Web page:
We’ve heard it 1000 times- Wordpress sites are the standard for small businesses. They rank well for SEO, are easy to publish blogs, open sourced, widgets for days and generally aren’t too terrible to look at. I mean, 25% of the internet is on Wordpress, so it has to be great right?
That’s true, Wordpress is great. We actually used to be a Wordpress shop ourselves. That was of course, until we discovered Webflow. Now we’re 100% on board the Webflow express drinking the Kool-Aid and never looking back.
We’ll TRY as former Wordpressers to contain our Webflow excitement and give you our unbiased comparison of all the major pros and cons of Wordpress versus Webflow and highlighting some popular myths. Emphasis on the word “try”…
Almost everyone agrees that Wordpress sites do rank well for SEO, and they’re not wrong. But, while they do rank well, there’s a strong argument that Webflow sites rank even better. First off, it is insanely easy in Webflow to implement all your technical on-site optimizations such as titles & meta descriptions, image alt tags, heading tags and links. Webflow makes it simple to add your Google Tag Manager Tags, Analytics tracking codes, and create XML sitemaps so you can easily keep track of your site’s performance.
Not only that, with Webflow your backend code for your site is typically much less clunky than a Wordpress site, meaning you’ll see quicker load times and thus better rankings. Lastly, a good rule of thumb is- good user experience equals good SEO. No platform we’ve used allows us to have better control over user experience than Webflow.
Wordpress SEO How To:
Here’s a great article that breaks down how to accomplish all of the above in Wordpress. As simple and great as it is, it’s very technical and not very intuitive.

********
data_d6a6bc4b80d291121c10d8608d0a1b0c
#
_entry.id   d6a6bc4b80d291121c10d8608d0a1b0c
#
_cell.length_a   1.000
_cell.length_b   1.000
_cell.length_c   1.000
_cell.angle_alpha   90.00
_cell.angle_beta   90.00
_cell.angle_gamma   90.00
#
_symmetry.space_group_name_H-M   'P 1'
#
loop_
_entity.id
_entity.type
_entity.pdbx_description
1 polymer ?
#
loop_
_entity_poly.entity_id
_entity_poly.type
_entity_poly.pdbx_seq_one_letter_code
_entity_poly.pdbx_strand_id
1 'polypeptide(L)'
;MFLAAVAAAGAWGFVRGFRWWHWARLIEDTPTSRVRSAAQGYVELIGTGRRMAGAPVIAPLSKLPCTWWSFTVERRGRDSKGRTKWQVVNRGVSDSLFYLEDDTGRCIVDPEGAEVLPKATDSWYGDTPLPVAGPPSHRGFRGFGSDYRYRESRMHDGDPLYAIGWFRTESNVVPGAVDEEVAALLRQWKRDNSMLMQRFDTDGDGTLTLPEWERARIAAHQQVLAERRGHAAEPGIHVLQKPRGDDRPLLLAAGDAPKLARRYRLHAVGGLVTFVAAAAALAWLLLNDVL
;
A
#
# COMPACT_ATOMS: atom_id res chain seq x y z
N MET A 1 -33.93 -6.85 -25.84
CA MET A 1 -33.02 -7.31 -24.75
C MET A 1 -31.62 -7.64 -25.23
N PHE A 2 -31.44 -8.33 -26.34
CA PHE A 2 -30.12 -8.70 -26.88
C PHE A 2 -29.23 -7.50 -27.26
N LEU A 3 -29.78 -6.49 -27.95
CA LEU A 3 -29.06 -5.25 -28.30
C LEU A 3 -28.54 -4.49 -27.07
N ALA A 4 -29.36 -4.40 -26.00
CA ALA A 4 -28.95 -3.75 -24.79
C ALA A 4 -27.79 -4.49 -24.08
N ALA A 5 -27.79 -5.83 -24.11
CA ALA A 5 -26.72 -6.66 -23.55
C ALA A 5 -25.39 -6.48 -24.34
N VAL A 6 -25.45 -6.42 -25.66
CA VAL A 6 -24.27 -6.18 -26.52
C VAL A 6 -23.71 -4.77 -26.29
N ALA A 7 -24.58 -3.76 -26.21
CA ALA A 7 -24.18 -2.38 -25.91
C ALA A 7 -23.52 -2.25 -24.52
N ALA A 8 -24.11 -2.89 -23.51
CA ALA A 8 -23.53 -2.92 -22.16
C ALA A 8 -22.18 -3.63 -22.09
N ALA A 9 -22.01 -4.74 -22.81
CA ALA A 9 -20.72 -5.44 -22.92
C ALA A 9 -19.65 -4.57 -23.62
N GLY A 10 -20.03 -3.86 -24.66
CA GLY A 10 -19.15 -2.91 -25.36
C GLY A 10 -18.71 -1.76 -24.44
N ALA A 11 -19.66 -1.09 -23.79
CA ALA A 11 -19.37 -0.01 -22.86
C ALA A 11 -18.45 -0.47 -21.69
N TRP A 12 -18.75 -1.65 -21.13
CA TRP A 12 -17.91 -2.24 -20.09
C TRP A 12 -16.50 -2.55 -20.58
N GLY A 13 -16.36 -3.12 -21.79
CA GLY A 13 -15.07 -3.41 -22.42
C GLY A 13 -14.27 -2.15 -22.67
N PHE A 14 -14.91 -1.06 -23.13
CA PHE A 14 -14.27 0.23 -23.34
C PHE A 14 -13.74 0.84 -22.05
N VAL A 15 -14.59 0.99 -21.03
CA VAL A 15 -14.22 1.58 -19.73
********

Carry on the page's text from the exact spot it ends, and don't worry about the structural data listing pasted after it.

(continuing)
Webflow SEO How To:
Here’s a great article that breaks down the best principles for Webflow SEO. Note how most of it goes over tips on keyword research and strategy. That’s because like everything in Webflow, implementation is a breeze. Giving us as designers more time to focus on the design and strategy of your website.
One of the advantages of using Wordpress is the almost boundless library of plugins that you can incorporate into your website to accomplish almost any task. The problem is, a good percentage of those plugins haven’t been updated, are incompatible with more recent versions of Wordpress, or are completely unsupported altogether.
Wordpress Plugins: rocket science at its finest
Webflow gives developers the option to add custom lines of code sitewide or on the page level, and it has its own native custom code embed elements. This means, if you have a 3rd party app that you want to connect to your site (done through a plugin on Wordpress), you totally have that option on Webflow as well.
Something to note as well, the most popular plugins on Wordpress are geared towards SEO, analytics, and site performance. All of these features are native to Webflow already, so no need to chase down a random developer living under a false identity somewhere off the coast of Madagascar because your SEO plugin just crashed and your site is now ranking on page a billion of Google.
When it comes to actually building websites, Webflow is the better option on all fronts. Webflow allows designers to build fully custom websites at lightning speed, and with much more control and room from creativity/fine tuning than you get with a platform like Squarespace or Wix. What does this mean for clients? Here’s the top three:
Webflow also has its own rapidly growing community of experts, so if there’s ever an issue on your site, there are plenty of folks out there who can help.
For beautiful, high performing websites that can be built at blazing speed, Webflow is the only option. That’s why we over at Pretty Nice Websites strictly build our websites on Webflow. Plus, our clients love how easy it is to add their own blogs and update content using their own editor account. Ready to make the jump from Wordpress to Webflow? Drop us a line.